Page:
The outsole of the On
CloudSurfer is uniquely constructed. Right away you'll notice that instead of lugs, the shoe features what are called 'Cloudtec pillows'. They are intended to act as small springs under your foot to propel you forward and also absorb impact
. Since there's no traditional outsole, the pods also work to provide grip for the wearer. What's strange about the shoe is that the outsole actually blends into the midsole making it significantly different than traditional running shoes. Unlike traditional rubber outsoles, the pod construction doesn't do a superb job when it comes to gripping underfoot. There's also another shortcoming in the fact that wearers are placed upon these pods. It tends to cause instability.
As mentioned, the On CloudSurfer features a blended outsole and midsole. The clouds underfoot work to protect the wearer from impact and provide rebound but there's also a layer of EVA foam doing some work in the midsole of the shoe. Still, it's hard to figure out where the outsole ends and the midsole
begins with this shoe.
The upper of the On CloudSurfer is made of engineered air mesh. You'll notice that there are very few overlays adorning the upper. This helps to keep the weight down and allows for a sleeker design. Most of the overlays are present at the back of the shoe ensuring the heel is locked in quite well. There's a convenient heel tab at the rear as well. This tab makes it easier to pull the shoes on and off. The lacing is fairly standard although quite a few reviewers complained about them. They pointed out that the laces are super thin and are annoying to tie and untie. A simple glance will prove this to be true. The laces are super thin and feel flimsy compared to the rest of the shoe. The upper also features reflective
portions for visibility and a protective toe cap to keep the feet safe from impact with hard objects.
The CloudSurfer is heavier than similar shoe models. The men and women's version weigh nearly the same, which is a bit strange. It's a pretty heavy
shoe which is deceiving considering the design looks so effortless and speedy. Looking at the shoe, the heft is not obvious so many reviewers were surprised when they put the shoes on for a run. Read also about best on cloud shoes for running.
This shoe features breathable Air Mesh in its upper. The flimsy laces probably also contribute to the shoe's overall breathability since there's little going on in terms of snugness here. The fit is not super secure, there's definitely room to breathe. Reviewers were generally happy with the shoe's ability to ventilate.
The On CloudSurfer is a mixed bag when it comes to comfort. Reviewers commented on the soft cushioning and found it felt nice underfoot. The impact protection was also quite good. Here's where things go wrong. The shoe is much too heavy to be comfortable for speedwork. Even for long runs, the shoe may feel heavy to some. Reviewers found the shoe felt hard when landing on the front of the foot. Some runners didn't appreciate the significant heel to toe drop. Many found the laces very uncomfortable and too thin. And there were a variety of complaints regarding the sizing. The design is roomy so most runners will likely need to size down.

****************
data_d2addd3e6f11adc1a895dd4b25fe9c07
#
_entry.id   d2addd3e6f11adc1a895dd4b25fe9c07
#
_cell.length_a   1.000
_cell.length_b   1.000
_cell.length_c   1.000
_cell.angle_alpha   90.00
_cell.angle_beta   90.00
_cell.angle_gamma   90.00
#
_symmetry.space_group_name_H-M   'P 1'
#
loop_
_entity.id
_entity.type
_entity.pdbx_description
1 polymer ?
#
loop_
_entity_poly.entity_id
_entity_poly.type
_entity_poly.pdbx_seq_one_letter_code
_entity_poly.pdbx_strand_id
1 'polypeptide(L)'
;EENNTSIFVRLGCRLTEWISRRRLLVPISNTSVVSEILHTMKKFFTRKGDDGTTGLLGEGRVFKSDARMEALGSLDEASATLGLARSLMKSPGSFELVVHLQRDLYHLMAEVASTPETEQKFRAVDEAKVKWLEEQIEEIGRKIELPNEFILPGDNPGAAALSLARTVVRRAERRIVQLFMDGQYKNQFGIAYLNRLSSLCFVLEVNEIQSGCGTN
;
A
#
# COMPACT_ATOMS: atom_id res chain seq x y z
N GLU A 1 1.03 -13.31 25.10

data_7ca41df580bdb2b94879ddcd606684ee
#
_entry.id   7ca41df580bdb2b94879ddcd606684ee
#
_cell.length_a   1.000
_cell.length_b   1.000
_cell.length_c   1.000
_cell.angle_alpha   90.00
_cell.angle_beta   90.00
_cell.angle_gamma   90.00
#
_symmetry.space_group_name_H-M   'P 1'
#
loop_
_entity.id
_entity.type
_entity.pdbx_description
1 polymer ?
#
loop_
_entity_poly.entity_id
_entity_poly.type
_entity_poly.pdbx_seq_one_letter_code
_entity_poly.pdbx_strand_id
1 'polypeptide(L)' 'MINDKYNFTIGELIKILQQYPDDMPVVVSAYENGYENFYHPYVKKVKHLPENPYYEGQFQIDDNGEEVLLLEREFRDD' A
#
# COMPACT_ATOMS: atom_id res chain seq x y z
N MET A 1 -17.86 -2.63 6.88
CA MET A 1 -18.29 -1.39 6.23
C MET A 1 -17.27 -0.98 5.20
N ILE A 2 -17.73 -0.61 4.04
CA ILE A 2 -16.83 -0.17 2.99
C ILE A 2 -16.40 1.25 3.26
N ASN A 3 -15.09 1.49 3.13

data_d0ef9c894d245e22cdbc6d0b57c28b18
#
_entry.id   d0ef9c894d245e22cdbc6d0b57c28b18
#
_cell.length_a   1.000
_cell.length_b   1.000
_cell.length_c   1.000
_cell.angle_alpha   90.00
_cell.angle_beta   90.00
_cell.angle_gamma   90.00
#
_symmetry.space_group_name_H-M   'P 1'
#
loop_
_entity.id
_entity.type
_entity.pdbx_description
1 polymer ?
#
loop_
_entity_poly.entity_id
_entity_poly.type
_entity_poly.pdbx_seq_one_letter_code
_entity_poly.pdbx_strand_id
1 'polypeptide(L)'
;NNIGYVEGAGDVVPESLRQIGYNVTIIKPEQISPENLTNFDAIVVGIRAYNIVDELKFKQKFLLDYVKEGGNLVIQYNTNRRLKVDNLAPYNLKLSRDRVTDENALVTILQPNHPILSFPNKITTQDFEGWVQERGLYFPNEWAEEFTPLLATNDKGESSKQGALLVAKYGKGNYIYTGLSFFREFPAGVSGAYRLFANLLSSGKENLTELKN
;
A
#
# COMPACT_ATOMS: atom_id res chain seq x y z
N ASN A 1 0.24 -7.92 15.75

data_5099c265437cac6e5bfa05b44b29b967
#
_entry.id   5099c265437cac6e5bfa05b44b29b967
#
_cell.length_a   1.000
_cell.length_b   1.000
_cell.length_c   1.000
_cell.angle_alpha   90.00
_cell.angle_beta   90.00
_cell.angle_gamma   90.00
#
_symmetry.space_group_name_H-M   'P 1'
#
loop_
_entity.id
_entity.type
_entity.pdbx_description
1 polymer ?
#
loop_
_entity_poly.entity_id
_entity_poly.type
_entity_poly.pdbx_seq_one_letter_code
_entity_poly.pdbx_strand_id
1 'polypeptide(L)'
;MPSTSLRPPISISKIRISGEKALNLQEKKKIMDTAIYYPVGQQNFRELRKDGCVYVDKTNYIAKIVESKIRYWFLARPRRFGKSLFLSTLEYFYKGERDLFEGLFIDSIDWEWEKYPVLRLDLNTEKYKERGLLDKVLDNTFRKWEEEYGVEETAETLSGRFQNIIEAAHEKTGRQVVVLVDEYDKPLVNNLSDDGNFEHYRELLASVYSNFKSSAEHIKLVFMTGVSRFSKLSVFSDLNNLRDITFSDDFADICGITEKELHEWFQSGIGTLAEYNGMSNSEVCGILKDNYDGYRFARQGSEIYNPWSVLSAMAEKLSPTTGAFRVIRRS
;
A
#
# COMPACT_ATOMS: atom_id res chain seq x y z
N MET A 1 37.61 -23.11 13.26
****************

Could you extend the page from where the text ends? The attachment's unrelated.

The saving grace of the On CloudSurfer is its unique styling. The pods stand out quite a bit and may deter some runners looking for a more traditional design, but the rest of the shoe is sleek and fast looking. If the pods were non-existent, the shoe would look like a fashion
This On shoe rates quite high in this category. Even with such a strange outsole design, the shoe stands up to everyday use quite well. The shoe is made of quality materials
, and it shows. The sole doesn't degrade as quickly as some expected, which was quite the surprise. The 'Cloudtec pillows' don't deteriorate quickly and users marveled at how long lasting the outsole really was. Over time the pods actually become more responsive to movement and become less rigid.
The CloudSurfer provides adequate protection for everyday training. The outsole, as mentioned above, is quite durable and protects the foot quite well from surfaces underneath. The shoe also features reflective components for nighttime and early morning visibility. The cushioning, of course, also lends a hand with protection by helping to absorb the shock from each footfall. Reviewers probably loved the cushioning
more than anything else in the shoe, citing it as soft and comfortable.
This trainer provides a poor energy return. It's surprising considering the design of its outsole/midsole. Those Cloudtec pillows sure look like they provide a springy, energy-filled ride. Except, that's not really the case. Reviewers did mention that over time the pods seemed to provide a little bit more bounce back as they softened up, but overall, the shoe just isn't going to provide a super springy feel. Ground-feel still remains quite good, though, even with the strangely constructed outsole. The pods don't seem to get in the way of this at all.